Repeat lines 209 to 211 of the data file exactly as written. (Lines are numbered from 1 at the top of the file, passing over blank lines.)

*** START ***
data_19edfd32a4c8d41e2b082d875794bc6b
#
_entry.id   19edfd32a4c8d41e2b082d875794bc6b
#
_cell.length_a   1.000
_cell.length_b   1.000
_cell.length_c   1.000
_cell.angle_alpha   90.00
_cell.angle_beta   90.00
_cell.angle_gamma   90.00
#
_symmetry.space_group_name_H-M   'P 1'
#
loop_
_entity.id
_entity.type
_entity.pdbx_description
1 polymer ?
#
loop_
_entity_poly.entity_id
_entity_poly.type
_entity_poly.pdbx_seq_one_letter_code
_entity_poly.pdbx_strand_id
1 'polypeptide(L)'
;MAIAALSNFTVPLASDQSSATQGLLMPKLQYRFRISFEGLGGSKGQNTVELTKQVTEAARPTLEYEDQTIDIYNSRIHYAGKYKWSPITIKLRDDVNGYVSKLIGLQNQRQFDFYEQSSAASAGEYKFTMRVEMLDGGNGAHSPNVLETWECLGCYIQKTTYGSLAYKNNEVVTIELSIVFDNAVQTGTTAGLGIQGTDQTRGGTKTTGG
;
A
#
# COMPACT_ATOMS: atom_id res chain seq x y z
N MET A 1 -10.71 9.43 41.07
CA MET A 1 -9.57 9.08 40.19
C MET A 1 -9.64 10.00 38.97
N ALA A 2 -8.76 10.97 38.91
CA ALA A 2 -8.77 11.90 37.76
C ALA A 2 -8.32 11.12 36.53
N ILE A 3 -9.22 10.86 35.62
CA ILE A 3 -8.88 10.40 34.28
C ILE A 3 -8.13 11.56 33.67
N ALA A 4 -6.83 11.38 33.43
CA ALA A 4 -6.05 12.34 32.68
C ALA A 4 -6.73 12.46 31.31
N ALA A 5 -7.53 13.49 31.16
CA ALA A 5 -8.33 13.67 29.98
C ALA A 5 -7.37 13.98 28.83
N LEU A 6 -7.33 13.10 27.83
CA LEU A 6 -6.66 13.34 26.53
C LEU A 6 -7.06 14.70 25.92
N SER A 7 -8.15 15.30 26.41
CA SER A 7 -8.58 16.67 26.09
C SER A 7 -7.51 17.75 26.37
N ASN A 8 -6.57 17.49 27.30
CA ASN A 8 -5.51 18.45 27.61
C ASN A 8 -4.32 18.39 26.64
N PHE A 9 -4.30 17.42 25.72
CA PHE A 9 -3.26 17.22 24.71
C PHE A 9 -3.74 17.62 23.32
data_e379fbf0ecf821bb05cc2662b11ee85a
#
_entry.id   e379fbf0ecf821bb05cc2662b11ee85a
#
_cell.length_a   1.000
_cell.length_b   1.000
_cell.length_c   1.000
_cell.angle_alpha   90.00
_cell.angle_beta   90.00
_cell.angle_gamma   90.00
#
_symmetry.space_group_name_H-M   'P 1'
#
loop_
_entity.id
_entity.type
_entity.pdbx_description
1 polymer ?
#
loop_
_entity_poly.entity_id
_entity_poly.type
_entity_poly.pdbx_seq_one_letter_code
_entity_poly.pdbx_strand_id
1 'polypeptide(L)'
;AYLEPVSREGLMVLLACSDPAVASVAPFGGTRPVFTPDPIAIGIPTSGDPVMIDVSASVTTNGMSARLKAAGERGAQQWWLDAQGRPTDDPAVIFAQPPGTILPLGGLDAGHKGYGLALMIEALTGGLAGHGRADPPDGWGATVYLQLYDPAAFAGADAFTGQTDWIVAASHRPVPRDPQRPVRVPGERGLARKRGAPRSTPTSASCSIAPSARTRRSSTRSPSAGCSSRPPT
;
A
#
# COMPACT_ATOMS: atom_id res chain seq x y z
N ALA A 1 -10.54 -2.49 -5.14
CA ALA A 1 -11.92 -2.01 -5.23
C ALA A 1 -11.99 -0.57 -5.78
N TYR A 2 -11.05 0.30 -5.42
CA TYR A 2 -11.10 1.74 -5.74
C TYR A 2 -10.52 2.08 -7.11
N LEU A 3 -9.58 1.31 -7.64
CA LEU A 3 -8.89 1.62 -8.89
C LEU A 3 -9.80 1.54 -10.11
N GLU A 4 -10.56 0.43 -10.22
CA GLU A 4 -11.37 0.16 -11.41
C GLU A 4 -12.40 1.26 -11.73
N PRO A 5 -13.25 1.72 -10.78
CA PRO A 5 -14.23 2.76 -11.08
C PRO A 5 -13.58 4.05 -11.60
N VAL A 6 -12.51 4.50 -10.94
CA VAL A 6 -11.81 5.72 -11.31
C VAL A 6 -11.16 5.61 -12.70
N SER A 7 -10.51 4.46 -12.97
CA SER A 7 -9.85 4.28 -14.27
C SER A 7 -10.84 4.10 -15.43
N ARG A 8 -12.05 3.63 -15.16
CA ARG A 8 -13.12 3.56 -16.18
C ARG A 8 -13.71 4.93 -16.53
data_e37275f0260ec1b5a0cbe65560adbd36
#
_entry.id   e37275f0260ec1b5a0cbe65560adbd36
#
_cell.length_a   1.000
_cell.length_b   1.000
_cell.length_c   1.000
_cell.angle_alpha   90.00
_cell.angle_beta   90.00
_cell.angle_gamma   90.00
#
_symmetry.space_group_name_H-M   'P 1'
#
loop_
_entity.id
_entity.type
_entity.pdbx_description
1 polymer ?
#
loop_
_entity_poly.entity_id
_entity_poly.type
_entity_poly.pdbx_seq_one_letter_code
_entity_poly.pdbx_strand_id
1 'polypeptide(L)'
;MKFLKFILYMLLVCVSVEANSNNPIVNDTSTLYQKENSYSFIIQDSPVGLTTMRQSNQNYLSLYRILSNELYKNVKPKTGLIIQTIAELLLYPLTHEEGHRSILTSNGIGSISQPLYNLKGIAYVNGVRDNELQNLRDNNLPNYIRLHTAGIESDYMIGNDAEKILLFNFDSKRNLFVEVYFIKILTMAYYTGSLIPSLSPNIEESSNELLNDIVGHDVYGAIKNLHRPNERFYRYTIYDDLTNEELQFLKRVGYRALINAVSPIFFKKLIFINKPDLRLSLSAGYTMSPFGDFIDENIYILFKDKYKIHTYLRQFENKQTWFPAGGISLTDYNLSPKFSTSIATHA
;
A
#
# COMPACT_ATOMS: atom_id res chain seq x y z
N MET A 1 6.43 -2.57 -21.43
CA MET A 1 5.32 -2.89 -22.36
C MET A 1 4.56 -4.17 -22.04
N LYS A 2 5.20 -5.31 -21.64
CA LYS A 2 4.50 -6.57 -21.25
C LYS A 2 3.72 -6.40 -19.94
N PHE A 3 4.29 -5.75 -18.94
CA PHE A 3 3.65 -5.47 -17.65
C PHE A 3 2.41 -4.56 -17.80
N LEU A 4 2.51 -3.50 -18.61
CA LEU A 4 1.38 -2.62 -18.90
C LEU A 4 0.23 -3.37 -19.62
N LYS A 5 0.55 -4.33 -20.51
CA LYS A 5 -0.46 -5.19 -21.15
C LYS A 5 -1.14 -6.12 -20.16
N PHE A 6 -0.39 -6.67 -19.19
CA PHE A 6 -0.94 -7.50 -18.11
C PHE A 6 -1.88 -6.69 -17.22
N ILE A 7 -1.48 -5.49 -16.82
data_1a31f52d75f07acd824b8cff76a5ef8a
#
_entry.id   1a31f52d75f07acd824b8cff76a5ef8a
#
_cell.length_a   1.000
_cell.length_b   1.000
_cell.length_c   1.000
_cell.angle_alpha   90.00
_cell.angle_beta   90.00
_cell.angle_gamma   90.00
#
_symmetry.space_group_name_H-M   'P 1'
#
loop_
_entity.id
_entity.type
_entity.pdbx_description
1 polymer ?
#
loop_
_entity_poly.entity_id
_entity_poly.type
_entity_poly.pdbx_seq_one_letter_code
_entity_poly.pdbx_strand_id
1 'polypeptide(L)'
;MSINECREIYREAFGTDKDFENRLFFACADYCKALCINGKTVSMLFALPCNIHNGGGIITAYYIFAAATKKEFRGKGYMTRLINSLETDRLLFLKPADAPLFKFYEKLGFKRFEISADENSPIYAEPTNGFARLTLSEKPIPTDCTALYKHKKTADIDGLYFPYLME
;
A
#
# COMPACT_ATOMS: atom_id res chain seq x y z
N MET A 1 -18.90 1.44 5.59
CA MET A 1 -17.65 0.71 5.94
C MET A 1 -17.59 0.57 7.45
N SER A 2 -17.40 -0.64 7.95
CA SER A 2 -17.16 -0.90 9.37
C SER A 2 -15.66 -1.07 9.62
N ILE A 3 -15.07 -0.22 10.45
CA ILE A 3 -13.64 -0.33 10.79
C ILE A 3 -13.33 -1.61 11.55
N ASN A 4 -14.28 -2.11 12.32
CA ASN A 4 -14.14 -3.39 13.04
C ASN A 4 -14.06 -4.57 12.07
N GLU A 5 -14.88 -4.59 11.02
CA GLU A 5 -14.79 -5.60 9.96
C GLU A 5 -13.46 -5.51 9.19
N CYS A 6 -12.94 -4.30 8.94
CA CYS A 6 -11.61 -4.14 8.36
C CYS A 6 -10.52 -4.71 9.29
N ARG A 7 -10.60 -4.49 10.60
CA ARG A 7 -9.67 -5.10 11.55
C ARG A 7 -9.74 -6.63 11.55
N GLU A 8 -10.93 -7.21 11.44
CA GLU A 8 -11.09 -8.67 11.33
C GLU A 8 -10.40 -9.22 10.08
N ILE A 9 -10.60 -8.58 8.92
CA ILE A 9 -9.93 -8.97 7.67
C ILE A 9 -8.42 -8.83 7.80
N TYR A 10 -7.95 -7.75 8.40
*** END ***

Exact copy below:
N ARG A 7 -10.60 -4.49 10.60
CA ARG A 7 -9.67 -5.10 11.55
C ARG A 7 -9.74 -6.63 11.55